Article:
When planning a meal, we often ask ourselves in what order the wines should be served. What is the appropriate moment to drink a particular wine? There are a few basic guidelines, but the important thing is to make sure that the pairing makes sense and to enjoy it. Bestheim helps you to get a clearer picture, and decide which wines to take out of your cellar.
In general, it is customary to observe the following conventions.
Start with bubbles (with a sparkling wine like Crémant d’Alsace or Champagne), white wines and/or rosés, then red wines and finally, round off with sweet and dessert wines.
Don’t serve a powerful wine before a lighter one, as the tannins of the first one would pervade the palate and neutralise the fruitier aromas of the second.
As with the more powerful wines, it is preferable to keep the sweeter wines for the end. Sweet wines (amongst the Alsace white wines: Gewürztraminer, Pinot Gris, etc.) often have greater body and character, which would risk saturating the taste buds before drinking a dryer wine (amongst the Alsace varieties: Sylvaner, Pinot Blanc, and Riesling).
Opt for finesse by building up to a crescendo and keeping the most complex wines for the second part of the meal.
Although there is room for discussion… It is undoubtedly difficult to return to the vibrant fruit of a young wine after tasting the sophisticated flavours of an aged wine. However, if you drink young, fruity and intense wines followed by mature wines at their peak, you will soon notice that the last wine tasted seems tired in comparison.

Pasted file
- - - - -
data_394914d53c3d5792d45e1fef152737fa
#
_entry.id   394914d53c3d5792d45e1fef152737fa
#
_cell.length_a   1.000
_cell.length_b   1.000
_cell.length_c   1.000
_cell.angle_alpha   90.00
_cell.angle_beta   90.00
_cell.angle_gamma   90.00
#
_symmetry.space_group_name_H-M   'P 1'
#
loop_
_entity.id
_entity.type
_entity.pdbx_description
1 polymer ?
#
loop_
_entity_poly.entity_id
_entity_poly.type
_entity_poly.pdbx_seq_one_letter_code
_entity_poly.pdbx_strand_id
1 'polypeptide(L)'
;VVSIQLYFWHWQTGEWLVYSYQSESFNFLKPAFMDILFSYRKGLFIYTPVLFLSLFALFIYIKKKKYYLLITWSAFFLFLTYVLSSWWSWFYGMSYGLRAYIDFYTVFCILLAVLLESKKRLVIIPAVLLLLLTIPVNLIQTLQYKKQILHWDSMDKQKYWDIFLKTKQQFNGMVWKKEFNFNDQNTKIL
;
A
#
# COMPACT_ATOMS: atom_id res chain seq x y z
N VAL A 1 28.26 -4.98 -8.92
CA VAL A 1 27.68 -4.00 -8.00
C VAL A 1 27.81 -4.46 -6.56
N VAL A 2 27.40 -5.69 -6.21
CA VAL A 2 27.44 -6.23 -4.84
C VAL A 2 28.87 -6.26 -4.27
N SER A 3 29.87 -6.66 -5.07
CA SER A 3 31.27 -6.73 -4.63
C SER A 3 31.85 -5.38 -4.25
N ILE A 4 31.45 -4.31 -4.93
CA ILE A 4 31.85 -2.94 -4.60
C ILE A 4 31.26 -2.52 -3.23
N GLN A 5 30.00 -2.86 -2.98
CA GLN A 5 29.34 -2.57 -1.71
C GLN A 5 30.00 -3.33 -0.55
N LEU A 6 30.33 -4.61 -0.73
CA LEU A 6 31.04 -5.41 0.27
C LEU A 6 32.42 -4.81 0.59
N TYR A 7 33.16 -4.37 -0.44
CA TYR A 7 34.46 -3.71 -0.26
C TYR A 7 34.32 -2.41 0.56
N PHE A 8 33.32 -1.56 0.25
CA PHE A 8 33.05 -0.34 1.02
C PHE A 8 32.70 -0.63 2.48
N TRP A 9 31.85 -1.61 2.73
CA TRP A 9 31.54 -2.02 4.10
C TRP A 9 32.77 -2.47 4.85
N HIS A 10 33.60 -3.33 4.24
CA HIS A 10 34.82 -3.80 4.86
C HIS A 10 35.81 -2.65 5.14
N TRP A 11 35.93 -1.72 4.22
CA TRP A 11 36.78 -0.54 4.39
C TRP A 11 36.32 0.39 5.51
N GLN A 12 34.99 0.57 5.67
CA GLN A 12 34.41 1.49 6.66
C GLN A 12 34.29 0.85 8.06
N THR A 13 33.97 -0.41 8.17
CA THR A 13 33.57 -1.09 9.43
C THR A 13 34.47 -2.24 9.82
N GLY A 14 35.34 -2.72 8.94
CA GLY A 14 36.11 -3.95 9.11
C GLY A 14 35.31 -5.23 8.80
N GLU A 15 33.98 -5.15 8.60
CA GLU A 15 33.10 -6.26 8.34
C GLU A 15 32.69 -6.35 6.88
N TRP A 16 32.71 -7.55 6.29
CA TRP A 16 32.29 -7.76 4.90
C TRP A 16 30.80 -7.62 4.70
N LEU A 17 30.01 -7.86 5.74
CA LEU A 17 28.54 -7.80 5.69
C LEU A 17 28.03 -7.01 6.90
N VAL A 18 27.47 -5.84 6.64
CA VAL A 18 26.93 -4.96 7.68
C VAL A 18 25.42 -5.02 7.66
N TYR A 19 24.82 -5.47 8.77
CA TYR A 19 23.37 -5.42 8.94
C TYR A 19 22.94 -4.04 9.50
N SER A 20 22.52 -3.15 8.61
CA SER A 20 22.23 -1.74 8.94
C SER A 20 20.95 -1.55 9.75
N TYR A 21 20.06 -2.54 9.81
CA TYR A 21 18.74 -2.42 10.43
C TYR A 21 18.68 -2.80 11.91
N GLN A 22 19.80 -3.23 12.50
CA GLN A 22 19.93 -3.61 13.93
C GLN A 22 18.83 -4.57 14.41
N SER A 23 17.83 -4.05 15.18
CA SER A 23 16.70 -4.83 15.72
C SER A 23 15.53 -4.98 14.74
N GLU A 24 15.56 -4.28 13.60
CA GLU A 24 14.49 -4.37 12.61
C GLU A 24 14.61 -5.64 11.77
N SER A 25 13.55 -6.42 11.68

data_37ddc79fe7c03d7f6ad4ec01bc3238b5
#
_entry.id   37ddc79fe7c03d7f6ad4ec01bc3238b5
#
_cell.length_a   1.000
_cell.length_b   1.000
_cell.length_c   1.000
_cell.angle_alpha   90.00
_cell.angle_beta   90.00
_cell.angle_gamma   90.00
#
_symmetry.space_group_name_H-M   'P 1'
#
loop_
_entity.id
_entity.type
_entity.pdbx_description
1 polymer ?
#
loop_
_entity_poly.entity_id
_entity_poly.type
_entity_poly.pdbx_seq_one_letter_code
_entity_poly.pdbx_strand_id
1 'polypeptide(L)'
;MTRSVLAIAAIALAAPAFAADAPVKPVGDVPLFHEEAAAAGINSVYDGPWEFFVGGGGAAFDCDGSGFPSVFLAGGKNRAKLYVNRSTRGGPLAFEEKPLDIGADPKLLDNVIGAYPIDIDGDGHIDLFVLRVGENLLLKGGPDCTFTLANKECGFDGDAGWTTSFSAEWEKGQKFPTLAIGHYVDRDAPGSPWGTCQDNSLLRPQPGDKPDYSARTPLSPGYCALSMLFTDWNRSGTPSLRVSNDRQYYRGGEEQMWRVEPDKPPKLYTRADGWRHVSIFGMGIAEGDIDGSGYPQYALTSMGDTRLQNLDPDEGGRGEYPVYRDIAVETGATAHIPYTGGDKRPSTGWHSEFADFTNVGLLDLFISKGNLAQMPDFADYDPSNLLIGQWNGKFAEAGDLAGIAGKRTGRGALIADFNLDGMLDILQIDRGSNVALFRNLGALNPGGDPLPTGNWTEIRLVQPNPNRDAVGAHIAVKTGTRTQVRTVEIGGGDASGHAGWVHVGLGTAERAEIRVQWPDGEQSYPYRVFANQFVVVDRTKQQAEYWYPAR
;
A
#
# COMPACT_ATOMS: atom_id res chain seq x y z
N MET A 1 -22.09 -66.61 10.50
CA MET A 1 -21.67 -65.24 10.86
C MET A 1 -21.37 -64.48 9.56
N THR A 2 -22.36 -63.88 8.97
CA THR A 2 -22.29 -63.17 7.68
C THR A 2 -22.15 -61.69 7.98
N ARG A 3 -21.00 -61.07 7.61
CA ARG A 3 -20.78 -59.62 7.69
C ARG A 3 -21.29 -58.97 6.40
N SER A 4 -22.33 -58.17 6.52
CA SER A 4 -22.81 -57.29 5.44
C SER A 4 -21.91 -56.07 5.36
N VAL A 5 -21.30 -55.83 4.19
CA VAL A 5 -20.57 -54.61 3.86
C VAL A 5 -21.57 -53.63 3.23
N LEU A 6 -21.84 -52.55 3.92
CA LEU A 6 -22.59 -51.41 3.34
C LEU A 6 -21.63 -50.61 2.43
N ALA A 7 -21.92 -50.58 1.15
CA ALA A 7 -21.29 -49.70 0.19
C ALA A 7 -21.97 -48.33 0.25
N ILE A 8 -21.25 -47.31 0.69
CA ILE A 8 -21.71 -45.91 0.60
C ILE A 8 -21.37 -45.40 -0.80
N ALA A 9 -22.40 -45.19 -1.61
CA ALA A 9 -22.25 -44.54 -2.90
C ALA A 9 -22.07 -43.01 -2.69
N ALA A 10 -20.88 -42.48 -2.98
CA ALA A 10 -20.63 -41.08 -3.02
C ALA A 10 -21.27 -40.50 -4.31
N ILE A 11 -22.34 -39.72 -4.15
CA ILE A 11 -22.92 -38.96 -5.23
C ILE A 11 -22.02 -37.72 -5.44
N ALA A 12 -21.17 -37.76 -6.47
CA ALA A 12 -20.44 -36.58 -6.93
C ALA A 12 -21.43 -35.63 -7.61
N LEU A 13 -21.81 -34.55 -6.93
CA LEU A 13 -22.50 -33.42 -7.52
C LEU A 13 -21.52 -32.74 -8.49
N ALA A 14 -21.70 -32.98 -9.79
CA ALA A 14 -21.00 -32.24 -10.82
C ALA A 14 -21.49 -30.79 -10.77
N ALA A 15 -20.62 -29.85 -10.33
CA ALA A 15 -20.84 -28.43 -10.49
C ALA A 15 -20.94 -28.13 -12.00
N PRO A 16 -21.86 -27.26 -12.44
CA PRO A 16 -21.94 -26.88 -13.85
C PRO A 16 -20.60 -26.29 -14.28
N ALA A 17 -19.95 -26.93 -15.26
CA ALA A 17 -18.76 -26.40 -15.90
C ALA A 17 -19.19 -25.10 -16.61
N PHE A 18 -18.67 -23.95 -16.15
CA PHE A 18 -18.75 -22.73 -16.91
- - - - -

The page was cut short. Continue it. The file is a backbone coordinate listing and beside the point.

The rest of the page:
Sparkling wines like Crémant d’Alsace are not necessarily reserved for an aperitif before the meal. With their delicate bubbles and acidity, these wines refresh the palate. Sparkling wines are therefore a perfect choice for breaking the rhythm after white or sweet wines, particularly with foie gras!
Don’t hesitate to change the serving order and offer a red wine with the starter, if it’s an excellent accompaniment for the dish. There are various ways to cleanse your palate before continuing with the meal, for example drinking a large glass of water or eating a mouthful of bread. It’s important to consider food and wine pairing for each part of your meal, rather than just the order in which the wines should be served.
Never forget that your enjoyment is what counts, so give free rein to your tastes and don’t be afraid of experimenting and surprising your guests!